Present bias involves focusing on immediate pleasure and comfort. It ignores how our future self has to deal with our present decisions. In her book Thinking In Bets, Annie Duke gives this bias a name and a character: Night Jerry. Night Jerry makes decisions while he’s tired and irritable, and Morning Jerry always regrets them.
But just as the Roman hero Ulysses had his soldiers tie him up so he wouldn’t do something stupid while under a spell, Night Jerry can tie himself up so that Morning Jerry doesn’t have to deal with his mess. Pack healthy snacks, set multiple alarms, etc. to stave off Night Jerry’s bad habits. If you’re struggling with motivation, Reconnaissance and “Premortem” meetings will help you map different pathways to the future and course-correct if things go badly. Start with possibility, and narrow to probability.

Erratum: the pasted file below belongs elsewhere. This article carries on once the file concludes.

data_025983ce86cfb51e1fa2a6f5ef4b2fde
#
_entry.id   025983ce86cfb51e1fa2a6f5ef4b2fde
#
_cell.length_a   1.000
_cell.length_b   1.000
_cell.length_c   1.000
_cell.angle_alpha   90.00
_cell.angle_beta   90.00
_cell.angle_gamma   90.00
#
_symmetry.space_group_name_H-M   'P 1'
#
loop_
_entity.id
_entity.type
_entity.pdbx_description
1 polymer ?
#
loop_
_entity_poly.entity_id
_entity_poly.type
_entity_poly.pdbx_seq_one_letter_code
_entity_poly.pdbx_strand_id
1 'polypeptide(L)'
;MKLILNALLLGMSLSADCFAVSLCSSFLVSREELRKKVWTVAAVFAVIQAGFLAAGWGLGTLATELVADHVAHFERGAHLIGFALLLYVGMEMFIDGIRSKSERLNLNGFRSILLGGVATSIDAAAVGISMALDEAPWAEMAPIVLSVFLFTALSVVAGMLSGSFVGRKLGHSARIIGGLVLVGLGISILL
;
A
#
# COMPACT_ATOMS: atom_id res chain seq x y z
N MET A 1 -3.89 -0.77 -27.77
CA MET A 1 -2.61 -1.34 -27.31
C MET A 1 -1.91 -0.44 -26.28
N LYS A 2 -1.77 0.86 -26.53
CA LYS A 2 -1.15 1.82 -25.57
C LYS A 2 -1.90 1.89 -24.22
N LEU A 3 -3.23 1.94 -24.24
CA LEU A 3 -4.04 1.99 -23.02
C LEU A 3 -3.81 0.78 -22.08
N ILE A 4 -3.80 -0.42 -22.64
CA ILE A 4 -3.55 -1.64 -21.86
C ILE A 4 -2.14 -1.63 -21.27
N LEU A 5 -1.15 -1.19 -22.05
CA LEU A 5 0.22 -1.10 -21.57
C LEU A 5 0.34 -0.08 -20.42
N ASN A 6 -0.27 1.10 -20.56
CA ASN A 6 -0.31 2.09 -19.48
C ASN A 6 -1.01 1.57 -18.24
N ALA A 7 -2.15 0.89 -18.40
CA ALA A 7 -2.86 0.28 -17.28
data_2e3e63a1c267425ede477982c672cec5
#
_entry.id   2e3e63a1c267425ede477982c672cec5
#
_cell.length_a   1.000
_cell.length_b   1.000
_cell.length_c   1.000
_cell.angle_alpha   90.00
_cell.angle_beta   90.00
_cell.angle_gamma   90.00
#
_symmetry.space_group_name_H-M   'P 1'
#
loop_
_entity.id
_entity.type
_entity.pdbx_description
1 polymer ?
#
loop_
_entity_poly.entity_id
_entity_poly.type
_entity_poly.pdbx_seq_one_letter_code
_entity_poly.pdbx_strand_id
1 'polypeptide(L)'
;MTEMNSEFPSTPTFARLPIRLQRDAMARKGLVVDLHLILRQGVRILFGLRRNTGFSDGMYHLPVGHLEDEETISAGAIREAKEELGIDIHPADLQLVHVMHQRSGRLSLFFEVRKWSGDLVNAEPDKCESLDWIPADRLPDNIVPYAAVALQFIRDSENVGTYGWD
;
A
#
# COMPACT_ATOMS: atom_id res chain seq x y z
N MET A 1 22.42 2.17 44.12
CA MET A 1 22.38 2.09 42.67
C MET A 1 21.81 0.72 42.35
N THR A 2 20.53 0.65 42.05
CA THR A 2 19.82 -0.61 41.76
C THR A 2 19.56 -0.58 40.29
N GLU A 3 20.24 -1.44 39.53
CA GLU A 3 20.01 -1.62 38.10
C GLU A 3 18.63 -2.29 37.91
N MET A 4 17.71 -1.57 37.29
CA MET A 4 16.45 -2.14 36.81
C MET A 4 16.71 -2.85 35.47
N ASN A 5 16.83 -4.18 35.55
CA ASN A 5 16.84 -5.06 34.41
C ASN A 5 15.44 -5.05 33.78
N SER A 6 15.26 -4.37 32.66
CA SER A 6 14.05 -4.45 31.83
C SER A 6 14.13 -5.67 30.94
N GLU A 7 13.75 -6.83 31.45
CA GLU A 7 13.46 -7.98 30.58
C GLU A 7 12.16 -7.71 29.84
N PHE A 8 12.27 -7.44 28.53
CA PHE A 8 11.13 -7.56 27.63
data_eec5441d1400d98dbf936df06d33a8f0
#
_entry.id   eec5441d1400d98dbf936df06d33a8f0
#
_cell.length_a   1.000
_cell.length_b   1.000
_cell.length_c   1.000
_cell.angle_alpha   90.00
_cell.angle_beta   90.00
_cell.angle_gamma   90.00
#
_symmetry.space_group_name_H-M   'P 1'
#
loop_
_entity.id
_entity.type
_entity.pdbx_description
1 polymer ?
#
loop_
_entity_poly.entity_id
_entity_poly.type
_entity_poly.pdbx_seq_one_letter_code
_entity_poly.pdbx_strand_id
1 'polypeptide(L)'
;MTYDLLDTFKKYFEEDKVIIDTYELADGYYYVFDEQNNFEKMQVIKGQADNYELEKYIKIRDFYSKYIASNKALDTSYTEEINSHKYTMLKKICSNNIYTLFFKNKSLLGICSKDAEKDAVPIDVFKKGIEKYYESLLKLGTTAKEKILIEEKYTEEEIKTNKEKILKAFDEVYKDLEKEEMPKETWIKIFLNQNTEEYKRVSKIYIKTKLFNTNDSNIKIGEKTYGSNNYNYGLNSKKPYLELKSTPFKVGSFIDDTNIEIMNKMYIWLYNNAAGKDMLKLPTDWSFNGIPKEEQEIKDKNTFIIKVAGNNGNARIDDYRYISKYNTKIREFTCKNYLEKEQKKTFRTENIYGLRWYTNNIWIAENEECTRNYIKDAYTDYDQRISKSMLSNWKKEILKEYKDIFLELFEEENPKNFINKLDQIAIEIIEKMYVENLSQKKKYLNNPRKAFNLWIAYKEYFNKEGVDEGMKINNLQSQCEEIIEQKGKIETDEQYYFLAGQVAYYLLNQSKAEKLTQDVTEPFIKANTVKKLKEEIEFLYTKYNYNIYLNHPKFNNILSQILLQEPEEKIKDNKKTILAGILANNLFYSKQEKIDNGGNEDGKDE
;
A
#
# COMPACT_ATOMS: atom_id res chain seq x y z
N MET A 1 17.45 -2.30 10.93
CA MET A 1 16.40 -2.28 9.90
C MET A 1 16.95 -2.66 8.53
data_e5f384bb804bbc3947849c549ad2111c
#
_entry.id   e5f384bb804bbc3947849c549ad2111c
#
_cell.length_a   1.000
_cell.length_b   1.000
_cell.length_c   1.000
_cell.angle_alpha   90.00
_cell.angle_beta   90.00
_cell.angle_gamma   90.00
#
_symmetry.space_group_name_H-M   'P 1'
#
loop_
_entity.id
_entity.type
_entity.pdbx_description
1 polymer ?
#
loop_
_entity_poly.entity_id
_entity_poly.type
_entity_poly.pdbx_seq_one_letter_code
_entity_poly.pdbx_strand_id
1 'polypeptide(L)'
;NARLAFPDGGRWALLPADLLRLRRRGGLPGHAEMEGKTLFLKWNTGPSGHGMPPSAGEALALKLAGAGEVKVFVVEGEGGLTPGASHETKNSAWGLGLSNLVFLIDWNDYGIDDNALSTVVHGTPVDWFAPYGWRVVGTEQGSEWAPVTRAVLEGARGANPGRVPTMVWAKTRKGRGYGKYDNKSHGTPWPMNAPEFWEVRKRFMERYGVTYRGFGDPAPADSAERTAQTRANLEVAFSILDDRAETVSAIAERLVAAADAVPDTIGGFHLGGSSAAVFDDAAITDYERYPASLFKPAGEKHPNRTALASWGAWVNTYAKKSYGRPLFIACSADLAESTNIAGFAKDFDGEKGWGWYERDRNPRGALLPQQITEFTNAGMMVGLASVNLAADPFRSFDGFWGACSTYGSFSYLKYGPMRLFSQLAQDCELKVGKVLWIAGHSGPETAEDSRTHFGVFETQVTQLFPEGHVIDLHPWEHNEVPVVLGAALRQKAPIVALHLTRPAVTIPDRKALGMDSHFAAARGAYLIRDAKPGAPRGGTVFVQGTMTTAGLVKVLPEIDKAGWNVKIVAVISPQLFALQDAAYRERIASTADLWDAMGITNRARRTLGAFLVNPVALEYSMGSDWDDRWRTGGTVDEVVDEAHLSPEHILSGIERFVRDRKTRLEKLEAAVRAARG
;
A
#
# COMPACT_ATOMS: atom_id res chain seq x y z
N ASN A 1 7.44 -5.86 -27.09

Comparing our opinions to social norms is a good way to test for bias. This one may be controversial, and for good reason: it provokes us into examining our environments. If everyone around us believes one thing, but the outside majority believe something else, we may be guilty of creating an Echo-Chamber for our own views. But if we jump right onto the latest trends and conclusions without inspecting them, our Bandwagoning can cause just as many problems. If you find yourself in either total agreement or in total disagreement with public norms and opinions, that’s an opportunity to check your biases.
From Bias-Aware to De-biased
Still wondering about the questions at the beginning of this article? Here are the answers.:
- 47 days
- 5 minutes
If you got any of these wrong, take some time to think about how dysrationalia might rear its head in your business. Think about where and when your biases express themselves and then build in easy checks to make sure they don’t take over your critical thinking.
Ultimately, though, we are most motivated to slower thinking when we see that kind of thinking in others. Think of someone you admire who thinks slowly, who has better questions than answers and is a master of the “lukewarm take”. Commit to imitating their approaches to information and decisions, and see how it affects your own biases.